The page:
Robert and Ellen married shortly after their first meeting. They seemed happy and made frequent trips from Mississippi to New York State, where Ellen grew up. This seemed the ideal future for them until Ellen’s health failed. She wanted to be by her daughters because she felt near to death. She and Robert moved into a nice home in upstate New York, close to her family.  

The daughters called frequently, but Robert always answered the phone giving them their mother’s regrets in not answering. Trying to visit, it seemed Ellen was always resting, not to be disturbed. A few times he would be out for groceries or some other needed items, and one of them would sneak in to see her. She didn’t seem to be herself, asking them why they never call or visit. They were worried her sickness was affecting her mind. Questioning Robert, he agreed, professing she might need to be hospitalized.  

Busy with their own families, they didn’t seem to notice time passing quickly. Susan lived over a thousand miles away, so she wasn’t able to visit. Their attempts at visiting or calling their mother lessened. Robert would never let them speak to her anymore. One of her daughters grew desperate and demanded to see her mother. She was shocked to see how Ellen’s health had deteriorated in a matter of days. Ellen seemed to be in a slight stupor, hardly recognizing her oldest child. Then she started accusing her of abandoning her in her illness. When her daughter tried to explain, Ellen got so agitated she had to leave.

Shortly after this episode, Ellen was moved to a hospital and in a few days, she passed away. Robert seemed quite calm about everything. He planned a huge funeral, seemingly ostentatious for a small town. His outward show of affection for Ellen’s family surprised them all.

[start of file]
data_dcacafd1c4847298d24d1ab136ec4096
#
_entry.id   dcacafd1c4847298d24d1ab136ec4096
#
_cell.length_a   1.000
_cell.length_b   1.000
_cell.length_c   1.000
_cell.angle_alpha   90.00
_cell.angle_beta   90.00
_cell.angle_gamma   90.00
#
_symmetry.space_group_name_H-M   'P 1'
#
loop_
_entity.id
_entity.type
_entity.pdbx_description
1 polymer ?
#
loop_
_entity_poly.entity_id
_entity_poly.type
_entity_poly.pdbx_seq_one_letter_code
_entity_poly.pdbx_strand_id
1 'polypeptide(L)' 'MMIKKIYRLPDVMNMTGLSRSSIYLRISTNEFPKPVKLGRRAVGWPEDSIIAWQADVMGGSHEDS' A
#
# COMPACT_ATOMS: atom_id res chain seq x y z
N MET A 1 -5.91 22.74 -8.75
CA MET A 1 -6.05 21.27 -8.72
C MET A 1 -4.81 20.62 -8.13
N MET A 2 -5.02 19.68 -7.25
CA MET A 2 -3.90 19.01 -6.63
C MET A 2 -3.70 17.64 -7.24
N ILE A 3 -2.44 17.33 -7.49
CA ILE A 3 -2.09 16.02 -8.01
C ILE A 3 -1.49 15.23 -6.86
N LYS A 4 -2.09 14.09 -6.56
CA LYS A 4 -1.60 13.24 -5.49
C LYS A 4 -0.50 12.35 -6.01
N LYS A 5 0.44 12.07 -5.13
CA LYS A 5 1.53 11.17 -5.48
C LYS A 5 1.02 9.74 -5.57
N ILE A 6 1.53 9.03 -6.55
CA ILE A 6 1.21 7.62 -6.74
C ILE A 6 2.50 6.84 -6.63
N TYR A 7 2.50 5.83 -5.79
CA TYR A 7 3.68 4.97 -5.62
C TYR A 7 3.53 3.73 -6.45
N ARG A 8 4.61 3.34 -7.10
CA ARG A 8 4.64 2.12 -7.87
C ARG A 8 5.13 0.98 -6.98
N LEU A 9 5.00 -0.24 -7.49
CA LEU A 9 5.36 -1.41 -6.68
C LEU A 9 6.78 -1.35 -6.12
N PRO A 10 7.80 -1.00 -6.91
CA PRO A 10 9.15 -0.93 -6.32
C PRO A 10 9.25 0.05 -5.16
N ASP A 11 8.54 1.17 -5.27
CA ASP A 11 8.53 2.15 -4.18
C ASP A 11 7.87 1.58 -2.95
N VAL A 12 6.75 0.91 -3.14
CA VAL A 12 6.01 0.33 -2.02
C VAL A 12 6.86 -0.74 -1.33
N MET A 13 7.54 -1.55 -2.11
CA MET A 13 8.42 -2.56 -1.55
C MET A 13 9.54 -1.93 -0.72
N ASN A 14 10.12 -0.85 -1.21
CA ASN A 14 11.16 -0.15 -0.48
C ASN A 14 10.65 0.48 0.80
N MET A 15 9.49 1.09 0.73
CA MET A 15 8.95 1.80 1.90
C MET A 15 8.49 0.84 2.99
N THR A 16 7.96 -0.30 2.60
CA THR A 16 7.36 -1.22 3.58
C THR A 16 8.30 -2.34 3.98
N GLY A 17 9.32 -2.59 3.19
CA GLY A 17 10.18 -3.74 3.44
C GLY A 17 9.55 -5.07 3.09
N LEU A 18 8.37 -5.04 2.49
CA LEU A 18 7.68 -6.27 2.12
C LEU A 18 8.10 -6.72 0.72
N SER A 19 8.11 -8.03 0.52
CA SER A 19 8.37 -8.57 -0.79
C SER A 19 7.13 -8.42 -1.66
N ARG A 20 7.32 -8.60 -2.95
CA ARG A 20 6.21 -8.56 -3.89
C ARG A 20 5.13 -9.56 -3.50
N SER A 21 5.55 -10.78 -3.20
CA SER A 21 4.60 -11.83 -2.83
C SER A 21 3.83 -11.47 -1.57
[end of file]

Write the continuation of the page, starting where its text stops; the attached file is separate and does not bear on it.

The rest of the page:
Ellen’s three daughters were naturally saddened and shocked when Robert decided to sell all of Ellen’s personal possessions without their knowledge. Even old family papers and books the girls would loved to have were sold to strangers. Robert further distanced himself from them and sold the New York home and everything in it.  

A few weeks later, the girls were contacted by Robert’s lawyer. They were to sign over any claims to Ellen’s property and holdings. They didn’t even realize she had these things. It seems when they married, Robert convinced Ellen to buy certain properties under her name only. Apparently he had previous legal issues and was barred from doing contracts under his name. The girls started to compare notes and realized their mother’s marriage involved insurance fraud. They each wrote Susan immediately.

Susan and her sisters decided an autopsy was needed to insure their mother’s death was a natural one. The results came back that it was. Even with that information, they did not trust that Robert had not contributed to Ellen’s death. The lawyer insisted the paperwork be signed and so they did. Robert was never seen around their town again. No one was more suspicious of him than the postmistress. Nothing could actually be proven as to his guilt, and there was no money to search out the truth if he was guilty.

https://rugby843.blog

Advertisements

4 thoughts on “Ellen’s Story

Comments are closed.